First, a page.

- Ecosystem changes - let's just focus on the US- I don't speak any of those fancy languages and I just want to get home to my family.
- Weather patterns and conditions
- Crop production and food supply
- Natural resources and energy production
- Human health impacts
It is easier for students to focus on just one area of the United States so I recommend assigning groups to the following regions: Northeast, Southeast, Northwest, Southwest, Midwest. If you have more than 5 groups you could either double up regions or have the "extra" groups look into the effects on other countries such as Canada, Mexico, South America or Africa.
The following links can be used to get students started on their research. These links and videos are intended to get students thinking and from there they can find their own reliable resources as they develop their own questions find interesting information from these starting resources.
**A note on the last video: I like this video for the questions it brings up about the spread of disease following global warming and the link to the implication that the world that exists in this lesson has been impacted by such a virus. I suggest watching this video with your students to guide a discussion so they don't accept this as 100% true but a possibility (this will be a future lesson).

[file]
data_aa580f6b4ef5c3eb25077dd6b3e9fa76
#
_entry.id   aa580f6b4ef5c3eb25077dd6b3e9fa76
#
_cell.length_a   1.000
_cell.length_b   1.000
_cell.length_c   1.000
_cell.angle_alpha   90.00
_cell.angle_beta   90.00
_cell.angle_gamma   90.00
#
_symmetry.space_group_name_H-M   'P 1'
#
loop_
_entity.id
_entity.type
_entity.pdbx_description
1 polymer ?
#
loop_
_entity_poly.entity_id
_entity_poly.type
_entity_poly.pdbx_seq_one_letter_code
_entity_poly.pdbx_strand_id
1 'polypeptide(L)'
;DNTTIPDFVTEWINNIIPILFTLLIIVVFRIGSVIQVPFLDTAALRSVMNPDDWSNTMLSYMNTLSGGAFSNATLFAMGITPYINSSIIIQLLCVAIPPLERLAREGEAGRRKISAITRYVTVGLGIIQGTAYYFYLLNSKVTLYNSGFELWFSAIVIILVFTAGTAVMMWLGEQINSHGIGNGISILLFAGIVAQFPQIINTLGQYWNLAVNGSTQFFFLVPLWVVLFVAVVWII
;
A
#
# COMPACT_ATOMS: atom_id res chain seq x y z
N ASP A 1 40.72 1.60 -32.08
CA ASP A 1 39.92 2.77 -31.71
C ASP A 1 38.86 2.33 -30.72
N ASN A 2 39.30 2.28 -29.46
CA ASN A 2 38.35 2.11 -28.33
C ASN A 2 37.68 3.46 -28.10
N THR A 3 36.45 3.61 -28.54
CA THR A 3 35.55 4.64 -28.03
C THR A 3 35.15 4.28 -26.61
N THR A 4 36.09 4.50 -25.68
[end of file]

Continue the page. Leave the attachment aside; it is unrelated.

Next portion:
I have all student groups present their findings. Because students are required to interpret our predictions of the future into a more present day "this is what we can expect to see" format, there might be some differences in the findings of groups that researched the same areas. I love this as it provides an opportunity to have students justify their findings and explain their conclusions (SP7: argumentation based on evidence).
As students present, I log their findings in a Google doc to be displayed following the presentations. This can be used to show the discrepancies between groups and deepen the learning experience as students justify their findings or, if students are unable to support their ideas, the class can further research to determine which conditions are most accurate. Additionally, this doc can be used in a future lesson when students determine where we should land the ship and develop our society.